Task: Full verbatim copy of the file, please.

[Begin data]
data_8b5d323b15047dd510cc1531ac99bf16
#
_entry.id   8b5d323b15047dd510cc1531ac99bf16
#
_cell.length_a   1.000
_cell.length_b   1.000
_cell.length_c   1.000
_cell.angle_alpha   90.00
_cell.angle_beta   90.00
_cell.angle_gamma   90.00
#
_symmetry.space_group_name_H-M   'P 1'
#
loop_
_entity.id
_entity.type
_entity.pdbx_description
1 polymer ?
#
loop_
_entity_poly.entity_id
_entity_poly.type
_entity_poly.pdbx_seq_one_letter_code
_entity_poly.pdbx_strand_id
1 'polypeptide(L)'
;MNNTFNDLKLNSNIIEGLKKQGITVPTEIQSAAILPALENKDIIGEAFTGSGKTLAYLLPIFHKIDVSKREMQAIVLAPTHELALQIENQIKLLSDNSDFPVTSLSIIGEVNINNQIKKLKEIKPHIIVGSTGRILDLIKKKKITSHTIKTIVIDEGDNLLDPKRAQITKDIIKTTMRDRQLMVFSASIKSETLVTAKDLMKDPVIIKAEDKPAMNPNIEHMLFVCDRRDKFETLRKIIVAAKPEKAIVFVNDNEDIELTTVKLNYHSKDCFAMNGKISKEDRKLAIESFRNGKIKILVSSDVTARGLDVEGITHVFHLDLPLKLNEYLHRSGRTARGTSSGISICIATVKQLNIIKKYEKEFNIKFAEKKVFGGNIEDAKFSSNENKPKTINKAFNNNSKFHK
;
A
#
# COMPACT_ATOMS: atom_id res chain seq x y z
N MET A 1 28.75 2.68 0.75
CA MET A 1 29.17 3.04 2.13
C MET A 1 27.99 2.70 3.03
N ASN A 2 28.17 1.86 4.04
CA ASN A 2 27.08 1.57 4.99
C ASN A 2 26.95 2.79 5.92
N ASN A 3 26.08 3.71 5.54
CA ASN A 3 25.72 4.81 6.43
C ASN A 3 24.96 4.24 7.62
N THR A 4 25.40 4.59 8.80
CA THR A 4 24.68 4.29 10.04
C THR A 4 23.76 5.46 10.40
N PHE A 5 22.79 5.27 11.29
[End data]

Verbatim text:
data_8b5d323b15047dd510cc1531ac99bf16
#
_entry.id   8b5d323b15047dd510cc1531ac99bf16
#
_cell.length_a   1.000
_cell.length_b   1.000
_cell.length_c   1.000
_cell.angle_alpha   90.00
_cell.angle_beta   90.00
_cell.angle_gamma   90.00
#
_symmetry.space_group_name_H-M   'P 1'
#
loop_
_entity.id
_entity.type
_entity.pdbx_description
1 polymer ?
#
loop_
_entity_poly.entity_id
_entity_poly.type
_entity_poly.pdbx_seq_one_letter_code
_entity_poly.pdbx_strand_id
1 'polypeptide(L)'
;MNNTFNDLKLNSNIIEGLKKQGITVPTEIQSAAILPALENKDIIGEAFTGSGKTLAYLLPIFHKIDVSKREMQAIVLAPTHELALQIENQIKLLSDNSDFPVTSLSIIGEVNINNQIKKLKEIKPHIIVGSTGRILDLIKKKKITSHTIKTIVIDEGDNLLDPKRAQITKDIIKTTMRDRQLMVFSASIKSETLVTAKDLMKDPVIIKAEDKPAMNPNIEHMLFVCDRRDKFETLRKIIVAAKPEKAIVFVNDNEDIELTTVKLNYHSKDCFAMNGKISKEDRKLAIESFRNGKIKILVSSDVTARGLDVEGITHVFHLDLPLKLNEYLHRSGRTARGTSSGISICIATVKQLNIIKKYEKEFNIKFAEKKVFGGNIEDAKFSSNENKPKTINKAFNNNSKFHK
;
A
#
# COMPACT_ATOMS: atom_id res chain seq x y z
N MET A 1 28.75 2.68 0.75
CA MET A 1 29.17 3.04 2.13
C MET A 1 27.99 2.70 3.03
N ASN A 2 28.17 1.86 4.04
CA ASN A 2 27.08 1.57 4.99
C ASN A 2 26.95 2.79 5.92
N ASN A 3 26.08 3.71 5.54
CA ASN A 3 25.72 4.81 6.43
C ASN A 3 24.96 4.24 7.62
N THR A 4 25.40 4.59 8.80
CA THR A 4 24.68 4.29 10.04
C THR A 4 23.76 5.46 10.40
N PHE A 5 22.79 5.27 11.29